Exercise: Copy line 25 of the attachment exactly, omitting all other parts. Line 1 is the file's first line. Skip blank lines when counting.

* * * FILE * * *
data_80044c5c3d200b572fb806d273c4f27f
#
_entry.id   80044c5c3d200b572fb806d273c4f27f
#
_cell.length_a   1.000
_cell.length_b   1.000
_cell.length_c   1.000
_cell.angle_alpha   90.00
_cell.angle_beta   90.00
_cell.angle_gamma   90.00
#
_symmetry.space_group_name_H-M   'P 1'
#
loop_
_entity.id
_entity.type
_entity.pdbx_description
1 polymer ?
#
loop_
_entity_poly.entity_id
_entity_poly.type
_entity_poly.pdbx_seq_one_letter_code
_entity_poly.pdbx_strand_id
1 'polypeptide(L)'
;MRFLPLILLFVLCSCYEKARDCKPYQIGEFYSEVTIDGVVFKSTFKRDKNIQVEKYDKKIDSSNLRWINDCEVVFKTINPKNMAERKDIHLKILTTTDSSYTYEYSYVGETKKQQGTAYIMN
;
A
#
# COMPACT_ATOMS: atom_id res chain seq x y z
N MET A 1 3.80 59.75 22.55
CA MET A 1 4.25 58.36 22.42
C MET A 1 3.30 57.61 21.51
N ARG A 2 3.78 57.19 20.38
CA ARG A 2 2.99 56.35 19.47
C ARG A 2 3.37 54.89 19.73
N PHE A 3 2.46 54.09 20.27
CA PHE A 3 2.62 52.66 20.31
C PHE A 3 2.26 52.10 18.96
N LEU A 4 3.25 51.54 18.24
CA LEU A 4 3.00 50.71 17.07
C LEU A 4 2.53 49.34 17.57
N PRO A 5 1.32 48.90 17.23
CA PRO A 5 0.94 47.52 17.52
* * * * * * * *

1 'polypeptide(L)'